- Beauty YouTuber Jackie Aina created an eyeshadow palette with Anastasia Beverly Hills that includes a shade named “Wiggalese.”
- Critics are calling the name racist and saying that it is a play on the word “wigger,” a term used to describe white people who emulate mannerisms and styles associated with black culture.
- However, fans, the president of ABH, and Aina herself have said that the name is a reference to wigs and wig language.
Backlash Over “Wiggalese”
Beauty YouTuber Jackie Aina released a new eyeshadow palette in collaboration with Anastasia Beverly Hills this week, which some critics are now slamming because of the name of one particular shade.
Aina, who has more than 3.1 million subscribers on her channel, announced the palette on Sunday. Shortly after seeing the full range of colors and shade names, some called out Aina for naming one shade “Wiggalese.”
Outraged viewers argued that the name was another version of the term “wigger,” a slang word used against white people who emulate mannerisms and styles associated with black culture.
One Twitter user said that the term, “is just racist AF when u remove the ‘lese’ from it.” Another called it a slur.
Shame ABH included a word with a slur in it.— Zadidoll (@zadidoll) August 5, 2019
Supporters Defend Aina
Several fans defended the shade name and said that the term is actually just a reference to wigs.
WHERE?!?!? Explain….where????? She is talking about her WIGS!!!!! Explain. Make it make sense— Golden*Heart (@GoldenOnyxHeart) August 5, 2019
In her announcement video, Aina even explained the meaning behind all of her shade names. “So wiggalese is just basically legal jargon but basically the wig equivalent of that,” she said.
Aina then explained that while working with a legal team on the shade names before the launch, she was asked what the name meant and said: “You know the definition of legalese you just take that and apply that to wigs. You know the legalisation of something can be described as the wigilisation of something.”
Claudia Soare, better known as Norvina, the president of Anastasia Beverly Hills and daughter of the brand’s founder, eventually took to Twitter to respond to the accusations of racism.
“Absolutely not,” she wrote. “I would never allow that. It’s about wigs.” Norvina went on to suggest that the idea of Aina including a racist shade name would be ridiculous. “Also why would Jackie name one of her own shades …. nvm.”
Aina is known for being a staunch advocate for better inclusion of people of color in beauty and fashion. She has called out brands for poor shade ranges, lack of diversity in social media campaign or pages, and poor support of black influencers.
While announcing her palette, Aina even said that it was suitable for all skin tones but was especially made for people with medium to dark complections.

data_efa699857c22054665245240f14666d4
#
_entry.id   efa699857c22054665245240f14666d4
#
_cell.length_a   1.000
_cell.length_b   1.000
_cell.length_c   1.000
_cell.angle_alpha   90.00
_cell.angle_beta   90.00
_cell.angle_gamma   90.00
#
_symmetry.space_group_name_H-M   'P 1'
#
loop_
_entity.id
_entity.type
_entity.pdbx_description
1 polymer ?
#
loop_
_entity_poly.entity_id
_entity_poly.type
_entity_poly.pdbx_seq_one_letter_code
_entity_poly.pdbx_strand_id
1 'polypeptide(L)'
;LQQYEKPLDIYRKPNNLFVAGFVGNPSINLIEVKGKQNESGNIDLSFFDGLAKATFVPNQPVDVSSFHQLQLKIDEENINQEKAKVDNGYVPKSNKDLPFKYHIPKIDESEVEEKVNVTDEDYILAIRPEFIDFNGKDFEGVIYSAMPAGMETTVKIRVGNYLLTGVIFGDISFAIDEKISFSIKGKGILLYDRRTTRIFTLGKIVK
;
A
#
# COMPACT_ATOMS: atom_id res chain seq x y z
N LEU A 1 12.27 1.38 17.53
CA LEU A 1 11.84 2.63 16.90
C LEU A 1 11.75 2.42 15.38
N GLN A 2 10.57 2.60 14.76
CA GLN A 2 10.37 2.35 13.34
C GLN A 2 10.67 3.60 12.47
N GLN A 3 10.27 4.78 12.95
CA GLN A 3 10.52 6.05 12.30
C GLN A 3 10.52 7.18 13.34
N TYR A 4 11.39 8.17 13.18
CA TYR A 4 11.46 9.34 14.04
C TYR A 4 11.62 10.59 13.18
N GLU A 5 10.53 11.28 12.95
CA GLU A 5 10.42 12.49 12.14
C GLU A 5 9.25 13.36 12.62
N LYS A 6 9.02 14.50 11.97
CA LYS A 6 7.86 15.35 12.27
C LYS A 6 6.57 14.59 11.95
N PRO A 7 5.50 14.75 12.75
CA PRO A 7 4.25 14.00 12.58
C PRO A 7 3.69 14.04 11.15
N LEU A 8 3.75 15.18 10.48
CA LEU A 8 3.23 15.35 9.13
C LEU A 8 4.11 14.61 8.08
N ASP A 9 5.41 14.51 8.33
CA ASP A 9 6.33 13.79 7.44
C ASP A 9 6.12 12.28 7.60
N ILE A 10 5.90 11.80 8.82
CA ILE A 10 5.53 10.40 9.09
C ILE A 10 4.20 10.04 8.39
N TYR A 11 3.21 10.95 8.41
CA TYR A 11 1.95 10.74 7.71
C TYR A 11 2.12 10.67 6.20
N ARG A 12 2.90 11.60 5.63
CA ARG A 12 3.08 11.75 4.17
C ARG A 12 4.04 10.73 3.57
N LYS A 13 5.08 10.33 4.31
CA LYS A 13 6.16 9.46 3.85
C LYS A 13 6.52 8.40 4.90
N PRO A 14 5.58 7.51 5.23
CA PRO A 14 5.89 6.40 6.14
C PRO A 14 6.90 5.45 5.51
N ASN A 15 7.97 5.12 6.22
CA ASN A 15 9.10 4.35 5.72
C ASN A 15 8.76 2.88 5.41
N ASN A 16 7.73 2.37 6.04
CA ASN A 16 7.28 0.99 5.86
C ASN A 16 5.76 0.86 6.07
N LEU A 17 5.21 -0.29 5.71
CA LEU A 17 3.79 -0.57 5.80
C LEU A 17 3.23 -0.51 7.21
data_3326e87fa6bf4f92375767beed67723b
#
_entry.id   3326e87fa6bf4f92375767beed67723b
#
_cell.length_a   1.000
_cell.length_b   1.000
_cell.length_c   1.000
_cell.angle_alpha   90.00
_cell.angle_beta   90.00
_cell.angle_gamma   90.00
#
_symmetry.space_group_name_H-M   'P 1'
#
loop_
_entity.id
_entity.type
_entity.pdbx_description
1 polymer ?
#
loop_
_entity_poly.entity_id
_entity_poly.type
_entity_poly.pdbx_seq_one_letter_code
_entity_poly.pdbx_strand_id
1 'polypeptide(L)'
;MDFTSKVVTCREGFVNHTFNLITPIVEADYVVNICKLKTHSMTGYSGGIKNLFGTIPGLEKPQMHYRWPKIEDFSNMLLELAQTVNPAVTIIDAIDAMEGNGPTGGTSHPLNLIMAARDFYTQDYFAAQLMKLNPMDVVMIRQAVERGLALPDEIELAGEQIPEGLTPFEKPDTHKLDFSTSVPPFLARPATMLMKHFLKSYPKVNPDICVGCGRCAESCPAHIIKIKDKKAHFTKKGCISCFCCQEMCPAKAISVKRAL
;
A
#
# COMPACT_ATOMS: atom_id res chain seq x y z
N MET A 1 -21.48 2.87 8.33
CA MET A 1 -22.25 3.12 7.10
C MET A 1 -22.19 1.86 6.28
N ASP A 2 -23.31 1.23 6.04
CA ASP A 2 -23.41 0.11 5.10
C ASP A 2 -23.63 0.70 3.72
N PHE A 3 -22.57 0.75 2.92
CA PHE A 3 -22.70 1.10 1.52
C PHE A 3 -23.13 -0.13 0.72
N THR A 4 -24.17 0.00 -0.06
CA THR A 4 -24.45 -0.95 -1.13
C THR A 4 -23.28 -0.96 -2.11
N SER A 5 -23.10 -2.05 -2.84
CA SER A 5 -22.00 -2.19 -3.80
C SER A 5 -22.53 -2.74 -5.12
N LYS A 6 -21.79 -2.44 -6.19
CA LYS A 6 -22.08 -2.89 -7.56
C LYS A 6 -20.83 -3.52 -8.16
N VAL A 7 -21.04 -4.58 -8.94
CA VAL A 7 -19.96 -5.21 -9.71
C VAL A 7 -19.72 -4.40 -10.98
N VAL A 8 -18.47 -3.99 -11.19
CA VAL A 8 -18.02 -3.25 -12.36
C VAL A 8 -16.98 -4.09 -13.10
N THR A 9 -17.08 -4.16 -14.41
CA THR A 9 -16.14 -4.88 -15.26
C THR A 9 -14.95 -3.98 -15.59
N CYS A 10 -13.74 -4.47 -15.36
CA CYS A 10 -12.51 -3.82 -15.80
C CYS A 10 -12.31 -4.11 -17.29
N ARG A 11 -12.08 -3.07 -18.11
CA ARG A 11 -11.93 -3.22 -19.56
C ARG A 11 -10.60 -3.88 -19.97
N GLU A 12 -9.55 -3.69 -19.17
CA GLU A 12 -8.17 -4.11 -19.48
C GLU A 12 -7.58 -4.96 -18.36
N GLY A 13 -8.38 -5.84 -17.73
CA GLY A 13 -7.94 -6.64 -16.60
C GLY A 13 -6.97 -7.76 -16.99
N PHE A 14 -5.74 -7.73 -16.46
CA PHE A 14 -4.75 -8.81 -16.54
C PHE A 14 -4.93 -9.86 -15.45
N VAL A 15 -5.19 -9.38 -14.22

After seeing the outrage over the shade name, many of her fans hit back at critics and argued that they were the ones being racist for trying to bash a black influencer and not support her collaboration.
This sparked more outrage from Aina’s critics who spoke out against being labeled as racist. “The fact that I disagree w a lot of things she’s done & said does not make me a racist,” one user wrote.
Others like award-winning makeup artist Kevin James Bennet even argued that Aina should step in and address the name-calling with her followers.
As of now, Aina has not publically addressed the outrage surrounding the shade name.
See what others are saying: (Paper Magazine) (We The Unicorns) (Bustle)
Google Investigates Top AI Researcher Who Was Looking Into a Previous Firing
- Google is investigating the co-leader of its Ethical AI team, Margaret Mitchell.
- While Mitchell has not been fired, her account has been locked because Google said she “exfiltrated thousands of files” and shared them with people outside of the company.
- In a tweet, Mitchell indicated that she had been “documenting current critical issues” related to the firing of another Google AI Ethicist in December.
- Sources reportedly told Axios that Mitchell had been specifically looking for messages that showed discriminatory treatment of that fired researcher.
Google Investigates Margaret Mitchell
On Tuesday, Google stated that it is now investigating the co-leader of its Ethical Al team, Margaret Mitchell.
Mitchell has reportedly not been fired, but her company email account has been locked.
According to Google, its security systems automatically lock employee accounts “when they detect that the account is at risk of compromise due to credential problems or when an automated rule involving the handling of sensitive data has been triggered.”
In this case, Google said Mitchell “exfiltrated thousands of files” and then shared them with people outside of the company.
Why Did Mitchell Begin Looking Through Files?